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Vitamins: Properties and Features

Vitamins are the substances which take part in biological processes of the human body. People, animals, birds and fishes need vitamins. Plants need vitamins, too.

Functions of Vitamins

Vitamins fulfil the following functions in the human body:

  • They act as accelerants;
  • They serve as hormones;
  • They act as exogenous prohormones.

Vitamins do not serve as a «building material» for tissues and neither do they serve as a source of energy although presence of these substances is not required to form cells and promote metabolic processes.

Definition and Classification of Vitamins



Vitamins are denoted by letters of Latin alphabet and digital indices (like B1 B6, B12 etc.). Apart from that, they also have names, which are standard ones and approved by International Union of Pure and Applied Chemistry.

Acknowledged classification divides vitamins in two groups:

  • Fat-soluble or lipovitamins such as A, D, E, K;
  • Water-soluble such as vitamins C and B.

This classification also covers natural vitamins. Artificially synthesized substances are identical to natural ones in terms of their composition, but may differ in properties. For instance, Vicasol, which is synthesized analogue of vitamin K, can be diluted in water.

Vitamins in Human Body

Vitamins and minerals

Vitamins and minerals

Human body gets natural vitamins with foods and drinks; their synthesized analogues and extracted substances usually enrich BAAs and vitamin complexes.

There are also exceptions such as:

  • Vitamin A, which is synthesized from carotene and other provitamins;
  • Vitamins B3 and K, which are synthesized by bacteria in large bowel;
  • Vitamin D, which appears in skin upon UV exposure.
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Human body accumulated water-soluble vitamins in small amounts, excessive amounts of vitamins are removed from the body during water exchange. Fat-soluble substances are deposited in fatty tissues and liver.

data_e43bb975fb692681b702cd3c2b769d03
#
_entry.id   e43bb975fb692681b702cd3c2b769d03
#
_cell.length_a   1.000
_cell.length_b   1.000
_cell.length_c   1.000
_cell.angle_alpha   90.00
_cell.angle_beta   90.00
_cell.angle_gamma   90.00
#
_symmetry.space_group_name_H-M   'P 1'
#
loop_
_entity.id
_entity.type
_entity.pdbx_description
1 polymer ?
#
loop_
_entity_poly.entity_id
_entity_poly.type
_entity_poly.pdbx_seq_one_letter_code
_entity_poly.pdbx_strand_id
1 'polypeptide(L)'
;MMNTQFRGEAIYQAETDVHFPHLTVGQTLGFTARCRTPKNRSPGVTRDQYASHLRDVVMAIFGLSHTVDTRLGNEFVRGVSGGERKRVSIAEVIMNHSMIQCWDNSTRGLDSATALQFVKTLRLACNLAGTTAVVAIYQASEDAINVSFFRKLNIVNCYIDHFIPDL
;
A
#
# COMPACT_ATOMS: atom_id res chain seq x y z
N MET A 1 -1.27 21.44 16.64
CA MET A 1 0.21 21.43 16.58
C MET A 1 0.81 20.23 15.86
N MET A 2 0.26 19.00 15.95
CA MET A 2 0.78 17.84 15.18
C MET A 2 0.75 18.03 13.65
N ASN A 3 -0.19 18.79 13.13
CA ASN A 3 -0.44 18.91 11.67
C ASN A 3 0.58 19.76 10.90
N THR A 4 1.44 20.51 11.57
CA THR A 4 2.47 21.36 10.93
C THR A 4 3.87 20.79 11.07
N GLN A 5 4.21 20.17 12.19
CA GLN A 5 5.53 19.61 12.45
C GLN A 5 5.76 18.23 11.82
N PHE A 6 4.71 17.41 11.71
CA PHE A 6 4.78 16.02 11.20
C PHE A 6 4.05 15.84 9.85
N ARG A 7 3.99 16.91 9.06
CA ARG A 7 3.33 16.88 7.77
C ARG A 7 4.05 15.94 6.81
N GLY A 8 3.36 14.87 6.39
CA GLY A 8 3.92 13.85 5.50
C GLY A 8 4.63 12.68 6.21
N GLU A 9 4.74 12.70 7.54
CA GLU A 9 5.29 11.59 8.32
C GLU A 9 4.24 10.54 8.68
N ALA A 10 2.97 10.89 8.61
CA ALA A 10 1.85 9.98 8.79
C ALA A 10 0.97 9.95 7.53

Human body need small amounts of vitamins on a daily basis, yet body does not properly function if vitamin deficiency takes a place. Excessive consumption of vitamins is harmful for health. There is a range of problematic issues which arise when consumption of vitamins does change, such as:

  • Vitamin deficiency (absence of vitamins in human body);
  • Hypovitaminosis (deficiency);
  • Hypervitaminosis (abundance).

Considering vitamin properties, hypervitaminosis is typical for fat-soluble vitamins, which tend to deposit in human body while hypovitaminosis and vitamin deficiency are typical for water-soluble substances.

Vitamins are destroyed under exposure to external factors. Stability of these substances is lowered by the following things:

  • Oxygen;
  • Hyperoxid;
  • UV rays;
  • pH of environment;
  • High temperature;
  • Humidity.

Vitamins lose their properties when contacting sorbents, enzymes, iron ions, copper ions and other microorganisms. Sensitivity to external factors differs for different vitamins.


Some substances are non-vitamins and do not related to vitamins in any sense.


Provitamins are biochemical are the ancestors of vitamins. They are so-called raw material which is used to ensure synthesis of vitamins in the human body. The following provitamins are widely available:

  • Ergosterol which is a polycyclic steroid precursor of the D2 vitamin that can be found in fungi and algae;
  • Tryptophan – an amino acid, which is produced from vitamin B3;
  • Carotene which is unsaturated hydrocarbon that forms vitamin A;
  • 7-Dehydrocholesterol – substance in the skin tissue which forms vitamin D3.
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Vitamin-Like Substances

Vitamin-like substances are mistakenly thought to be vitamins as they have similar impact upon human body. But actually they are not vitamins as they form in different way.

There are water- and fat-soluble vitamin-like substances.

Water-soluble vitamin-like substances are as follows:

  • Choline (B4);
  • Inositol (B8);
  • Para-amino benzoic acid (B10);
  • Orotic acid (B13);
  • Pangamic acid (B15);
  • Lipoic acid (N);
  • S-Methyl methionine (U);
  • L-Carnitine (carnitine).

Fat-soluble vitamin-like substances are the following:

  • Fatty essential acids (vitamin F),
  • Coenzyme Q (vitamin Q).

It is noteworthy that some vitamins and provitamins such as vitamin F etc. are not the one substance only, but a whole group of the substances which are similar in terms of properties and origin.

Vitamins: Discovery and Research

Vitamin C was first found and researched in the beginning of XX century. Then researchers discovered other vitamins. Nowadays, 13 substances are approved to be vitamins. Some compounds are still under consideration.

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